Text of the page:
Pockets of brilliant innovation exist within LAUSD, thanks to deeply committed professionals struggling up the down escalator. But they often get slammed down like whack-a-mole for exposing the other mediocre pieces of the system.
When you talk to the people who’ve created these bright spots, they shy away. They try to keep their work a secret. Unfortunately, they live in fear that the district might swoop in and “help them to death” or impose some kind of pointless regulation or even force them to stop what they’re doing altogether. Innovators hide or leave; cynical staffers prefer to remain cogs in the machine.
Not surprisingly, the district’s tendency to treat staff as replaceable parts and students as products is precisely what has pushed so many parents to seek out other options, such as charter schools.
At most charters individuality and student empowerment are the goals that underlie academic success. From the charter perspective, making an exception doesn’t mean disrupting a fragile and complex system, it means remaining flexible to address the distinct challenges facing every child and build on their unique strengths. Fair doesn’t mean the same treatment; fair means equitable outcomes.
The members of the new reform majority on the school board share a fundamental support for charters because charters intentionally design student-centered environments. Instead of suffocating charters with burdensome bureaucracy and petty political red tape, I believe this board will lean toward promoting thoughtful collaboration, meaningful accountability, and long-term agreements, so charter leaders can spend more time developing educational programs in which children are treated as individuals, not as assembly-line products.
Beyond being narrowly pro-charter, this board is likely to end the “us versus them” disinction. The new majority is poised to elevate internal excellence, backing more of what works in magnets, pilots, and niche programs in otherwise traditional schools. These internal entrepreneurs need board champions to defend their dreams and expand or multiply successes.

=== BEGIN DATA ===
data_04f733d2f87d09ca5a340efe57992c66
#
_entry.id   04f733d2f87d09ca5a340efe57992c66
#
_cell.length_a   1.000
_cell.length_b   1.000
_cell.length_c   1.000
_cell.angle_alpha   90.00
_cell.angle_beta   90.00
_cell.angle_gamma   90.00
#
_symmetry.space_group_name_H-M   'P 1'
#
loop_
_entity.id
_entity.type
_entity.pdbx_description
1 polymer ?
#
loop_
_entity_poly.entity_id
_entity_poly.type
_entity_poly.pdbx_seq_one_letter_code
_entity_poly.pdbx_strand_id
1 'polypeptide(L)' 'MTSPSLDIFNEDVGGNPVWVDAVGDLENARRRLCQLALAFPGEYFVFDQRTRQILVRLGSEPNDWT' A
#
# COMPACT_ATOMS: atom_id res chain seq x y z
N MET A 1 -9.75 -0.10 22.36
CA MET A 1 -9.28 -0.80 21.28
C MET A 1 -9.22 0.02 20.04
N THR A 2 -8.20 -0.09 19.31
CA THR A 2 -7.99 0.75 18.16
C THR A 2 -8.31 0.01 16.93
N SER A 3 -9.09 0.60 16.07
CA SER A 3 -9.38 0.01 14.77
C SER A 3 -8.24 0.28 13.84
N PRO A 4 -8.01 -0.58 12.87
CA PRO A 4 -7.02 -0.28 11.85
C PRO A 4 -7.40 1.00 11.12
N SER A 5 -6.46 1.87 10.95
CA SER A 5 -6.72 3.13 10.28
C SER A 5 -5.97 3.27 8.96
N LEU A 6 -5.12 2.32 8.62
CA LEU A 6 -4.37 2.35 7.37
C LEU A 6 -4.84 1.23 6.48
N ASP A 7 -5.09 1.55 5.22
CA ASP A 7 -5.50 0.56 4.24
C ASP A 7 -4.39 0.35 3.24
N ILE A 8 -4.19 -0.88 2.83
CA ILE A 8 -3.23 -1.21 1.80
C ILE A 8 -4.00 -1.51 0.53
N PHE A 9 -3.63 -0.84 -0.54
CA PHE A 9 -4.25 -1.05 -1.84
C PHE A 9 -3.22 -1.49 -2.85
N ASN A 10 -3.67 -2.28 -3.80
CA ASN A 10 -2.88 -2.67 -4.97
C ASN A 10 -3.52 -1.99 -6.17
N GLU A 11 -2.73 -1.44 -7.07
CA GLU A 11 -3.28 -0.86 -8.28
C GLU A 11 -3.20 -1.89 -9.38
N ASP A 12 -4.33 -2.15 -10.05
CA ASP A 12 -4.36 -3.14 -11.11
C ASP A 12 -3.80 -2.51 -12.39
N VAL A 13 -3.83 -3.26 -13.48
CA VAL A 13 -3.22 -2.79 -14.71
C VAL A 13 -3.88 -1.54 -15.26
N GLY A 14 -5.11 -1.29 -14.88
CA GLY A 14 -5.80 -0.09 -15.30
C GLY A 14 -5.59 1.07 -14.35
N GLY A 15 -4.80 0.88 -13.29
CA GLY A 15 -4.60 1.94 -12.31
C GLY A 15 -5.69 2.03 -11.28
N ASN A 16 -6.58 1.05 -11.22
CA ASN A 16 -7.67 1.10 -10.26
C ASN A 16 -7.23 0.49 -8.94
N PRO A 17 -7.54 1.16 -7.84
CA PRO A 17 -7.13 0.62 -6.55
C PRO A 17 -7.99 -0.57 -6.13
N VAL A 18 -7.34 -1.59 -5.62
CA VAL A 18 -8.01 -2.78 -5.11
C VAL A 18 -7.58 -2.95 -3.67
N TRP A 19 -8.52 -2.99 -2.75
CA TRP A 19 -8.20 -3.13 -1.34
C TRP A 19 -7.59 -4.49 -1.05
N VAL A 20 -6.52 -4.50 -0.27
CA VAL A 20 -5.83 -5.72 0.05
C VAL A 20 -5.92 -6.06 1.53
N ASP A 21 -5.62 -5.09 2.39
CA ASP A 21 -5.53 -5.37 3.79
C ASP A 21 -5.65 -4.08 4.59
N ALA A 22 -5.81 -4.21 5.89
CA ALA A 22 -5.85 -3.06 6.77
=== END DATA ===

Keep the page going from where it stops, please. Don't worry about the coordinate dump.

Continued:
It takes courage to break away from the trudge toward the mediocrity of the product-making machine. I believe this board will do more of what works and less of what doesn’t; in the process, they will put kids first.
THE LOS ANGELES UNITED NATIONS
The Los Angeles Unified School District (LAUSD) is an educational colossus: 451 elementary schools, 179 middle and senior high schools, 169 charter schools: in all, 1,302 learning facilities. Another way to read the LAUSD: as a Southern California United Nations. Ninety-four languages other than English are spoken at LA Unified Schools. The district has more than 141,000 students who are learning to speak English proficiently. Their primary languages are Spanish (92.5 percent of English learners); Armenian (1.1 percent); Korean (1 percent); Tagalog, Cantonese, Arabic, Vietnamese, and Russian each less than 1 percent. With a total enrollment of nearly 735,000 students (107,000 of those in charter schools), the LAUSD is the equivalent of America’s eighteenth-largest city or the combined populations of Honolulu, Hawaii, and Tampa, Florida.
THE BUDDE SYSTEM
Fast food has Ray Kroc. The charter school movement has the late Ray Budde. In 1974, the former University of Massachusetts at Amherst education professor authored a “Education by Charter,” which called on educrats to “remove power from most central office positions and direct funds directly to schools.”Fast-forward to 1988 and Albert Shanker, at the time the president of the American Federation of Teachers, proposing a new kind of public school–a charter school–enabling teachers to be more innovative in their instruction. Only 5 percent of current US public school enrollment is in charter schools. Geographically, more than half of all charter schools (56.5) are in cities; 37 percent are in the western United States; only 10 percent are in rural areas (compared to 29 percent of public, noncharter schools).